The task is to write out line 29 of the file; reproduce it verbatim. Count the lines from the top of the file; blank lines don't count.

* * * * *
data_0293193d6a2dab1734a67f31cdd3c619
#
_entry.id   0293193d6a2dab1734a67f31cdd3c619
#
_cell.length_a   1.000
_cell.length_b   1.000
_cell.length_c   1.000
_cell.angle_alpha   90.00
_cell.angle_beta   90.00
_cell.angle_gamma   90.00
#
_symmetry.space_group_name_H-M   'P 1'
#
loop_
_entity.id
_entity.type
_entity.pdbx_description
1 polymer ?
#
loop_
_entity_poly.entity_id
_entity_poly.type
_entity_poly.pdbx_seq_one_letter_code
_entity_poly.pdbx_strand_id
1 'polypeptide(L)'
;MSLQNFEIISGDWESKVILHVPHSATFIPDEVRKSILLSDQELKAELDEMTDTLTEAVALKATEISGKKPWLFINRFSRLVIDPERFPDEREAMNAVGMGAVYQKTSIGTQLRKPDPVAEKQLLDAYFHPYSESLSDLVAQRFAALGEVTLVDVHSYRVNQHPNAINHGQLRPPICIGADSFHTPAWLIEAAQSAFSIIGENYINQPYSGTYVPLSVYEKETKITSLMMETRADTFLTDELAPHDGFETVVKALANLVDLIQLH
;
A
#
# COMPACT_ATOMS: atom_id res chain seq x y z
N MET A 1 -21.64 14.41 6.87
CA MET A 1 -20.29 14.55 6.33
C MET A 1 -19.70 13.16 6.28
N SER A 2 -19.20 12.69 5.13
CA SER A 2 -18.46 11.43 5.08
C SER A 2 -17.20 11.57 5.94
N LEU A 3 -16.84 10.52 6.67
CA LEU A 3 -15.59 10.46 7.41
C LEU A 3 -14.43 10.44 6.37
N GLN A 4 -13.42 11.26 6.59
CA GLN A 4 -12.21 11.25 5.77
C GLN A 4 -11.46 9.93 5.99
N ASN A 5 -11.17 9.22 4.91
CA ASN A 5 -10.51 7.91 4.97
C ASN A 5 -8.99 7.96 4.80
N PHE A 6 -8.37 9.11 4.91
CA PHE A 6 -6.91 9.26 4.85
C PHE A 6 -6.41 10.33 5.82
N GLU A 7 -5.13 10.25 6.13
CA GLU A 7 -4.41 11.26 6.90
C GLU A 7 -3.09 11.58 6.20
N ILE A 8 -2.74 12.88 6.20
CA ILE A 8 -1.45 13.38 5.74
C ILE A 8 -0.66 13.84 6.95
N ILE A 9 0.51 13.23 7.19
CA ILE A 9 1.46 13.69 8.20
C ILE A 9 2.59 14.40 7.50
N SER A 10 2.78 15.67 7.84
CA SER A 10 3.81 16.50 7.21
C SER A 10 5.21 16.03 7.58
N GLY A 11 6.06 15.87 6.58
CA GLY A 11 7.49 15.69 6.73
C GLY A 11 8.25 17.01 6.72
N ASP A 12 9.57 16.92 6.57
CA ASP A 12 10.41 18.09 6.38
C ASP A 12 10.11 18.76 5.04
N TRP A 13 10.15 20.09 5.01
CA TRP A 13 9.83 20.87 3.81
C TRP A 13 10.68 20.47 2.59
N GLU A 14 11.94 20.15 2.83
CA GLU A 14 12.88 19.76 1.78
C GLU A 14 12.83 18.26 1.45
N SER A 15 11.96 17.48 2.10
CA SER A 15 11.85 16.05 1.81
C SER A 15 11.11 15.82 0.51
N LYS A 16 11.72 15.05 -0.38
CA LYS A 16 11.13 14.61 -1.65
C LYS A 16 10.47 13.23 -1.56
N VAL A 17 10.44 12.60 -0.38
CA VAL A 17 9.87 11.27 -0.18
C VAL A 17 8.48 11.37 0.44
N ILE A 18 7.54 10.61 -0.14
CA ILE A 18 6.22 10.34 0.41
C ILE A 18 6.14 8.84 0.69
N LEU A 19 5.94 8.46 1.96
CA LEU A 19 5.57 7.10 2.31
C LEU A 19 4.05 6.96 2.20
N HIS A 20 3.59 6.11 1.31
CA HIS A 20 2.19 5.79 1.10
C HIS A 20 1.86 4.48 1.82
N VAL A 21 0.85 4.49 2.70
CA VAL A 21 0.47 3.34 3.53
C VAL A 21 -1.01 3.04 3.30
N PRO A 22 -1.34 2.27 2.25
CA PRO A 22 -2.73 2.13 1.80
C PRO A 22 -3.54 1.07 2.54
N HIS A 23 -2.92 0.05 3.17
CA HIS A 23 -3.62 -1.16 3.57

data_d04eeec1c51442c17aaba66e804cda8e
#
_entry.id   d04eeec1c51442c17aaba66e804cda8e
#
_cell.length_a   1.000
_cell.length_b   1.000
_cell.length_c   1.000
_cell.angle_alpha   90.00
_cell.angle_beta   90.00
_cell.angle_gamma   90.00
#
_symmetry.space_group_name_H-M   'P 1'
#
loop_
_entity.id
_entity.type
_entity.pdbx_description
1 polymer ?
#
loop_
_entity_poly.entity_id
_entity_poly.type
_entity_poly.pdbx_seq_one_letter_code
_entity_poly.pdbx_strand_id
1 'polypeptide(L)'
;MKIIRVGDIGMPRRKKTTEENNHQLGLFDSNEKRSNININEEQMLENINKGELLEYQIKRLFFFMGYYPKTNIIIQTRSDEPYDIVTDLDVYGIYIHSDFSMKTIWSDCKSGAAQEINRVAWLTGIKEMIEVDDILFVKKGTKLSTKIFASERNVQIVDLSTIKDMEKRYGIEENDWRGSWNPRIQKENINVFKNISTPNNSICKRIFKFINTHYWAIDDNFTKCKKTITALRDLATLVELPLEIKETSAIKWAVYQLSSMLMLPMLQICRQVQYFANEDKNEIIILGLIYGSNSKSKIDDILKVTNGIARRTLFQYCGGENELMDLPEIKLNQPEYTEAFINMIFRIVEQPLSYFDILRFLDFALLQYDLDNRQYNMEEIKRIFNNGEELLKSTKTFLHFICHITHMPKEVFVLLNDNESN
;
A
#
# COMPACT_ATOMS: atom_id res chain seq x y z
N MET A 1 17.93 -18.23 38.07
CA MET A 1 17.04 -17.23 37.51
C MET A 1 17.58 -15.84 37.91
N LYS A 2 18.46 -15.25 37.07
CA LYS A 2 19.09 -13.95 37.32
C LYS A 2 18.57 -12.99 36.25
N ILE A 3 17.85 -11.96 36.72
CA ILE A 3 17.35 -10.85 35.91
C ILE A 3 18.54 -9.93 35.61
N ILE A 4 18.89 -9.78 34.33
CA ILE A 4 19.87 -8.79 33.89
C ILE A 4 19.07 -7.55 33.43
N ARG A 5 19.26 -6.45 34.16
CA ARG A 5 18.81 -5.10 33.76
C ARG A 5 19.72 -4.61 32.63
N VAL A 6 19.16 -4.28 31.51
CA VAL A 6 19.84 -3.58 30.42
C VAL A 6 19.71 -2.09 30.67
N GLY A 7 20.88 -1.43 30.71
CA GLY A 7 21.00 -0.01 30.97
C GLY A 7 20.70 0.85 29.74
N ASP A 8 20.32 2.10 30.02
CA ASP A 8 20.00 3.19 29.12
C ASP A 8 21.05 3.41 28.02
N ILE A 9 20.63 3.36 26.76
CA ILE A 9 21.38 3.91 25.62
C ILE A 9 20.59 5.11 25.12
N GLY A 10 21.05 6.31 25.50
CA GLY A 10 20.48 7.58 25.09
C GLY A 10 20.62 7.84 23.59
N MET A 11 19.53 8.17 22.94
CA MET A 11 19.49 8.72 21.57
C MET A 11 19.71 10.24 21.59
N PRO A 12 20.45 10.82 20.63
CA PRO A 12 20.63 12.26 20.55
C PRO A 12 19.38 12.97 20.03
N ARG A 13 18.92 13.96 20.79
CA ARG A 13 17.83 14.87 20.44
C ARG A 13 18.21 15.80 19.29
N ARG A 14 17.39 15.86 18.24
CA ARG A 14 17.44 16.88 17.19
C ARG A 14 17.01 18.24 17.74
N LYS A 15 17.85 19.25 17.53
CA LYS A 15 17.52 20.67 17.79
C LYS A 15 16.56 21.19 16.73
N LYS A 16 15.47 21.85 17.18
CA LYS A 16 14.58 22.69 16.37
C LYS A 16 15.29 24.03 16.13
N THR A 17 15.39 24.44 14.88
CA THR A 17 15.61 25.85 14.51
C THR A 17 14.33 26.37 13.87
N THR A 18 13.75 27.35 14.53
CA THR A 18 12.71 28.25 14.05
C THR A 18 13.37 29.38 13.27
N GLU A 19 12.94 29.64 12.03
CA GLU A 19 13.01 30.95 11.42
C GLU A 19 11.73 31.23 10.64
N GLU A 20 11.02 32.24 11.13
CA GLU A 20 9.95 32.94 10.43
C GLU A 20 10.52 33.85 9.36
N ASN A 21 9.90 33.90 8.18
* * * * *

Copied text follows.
#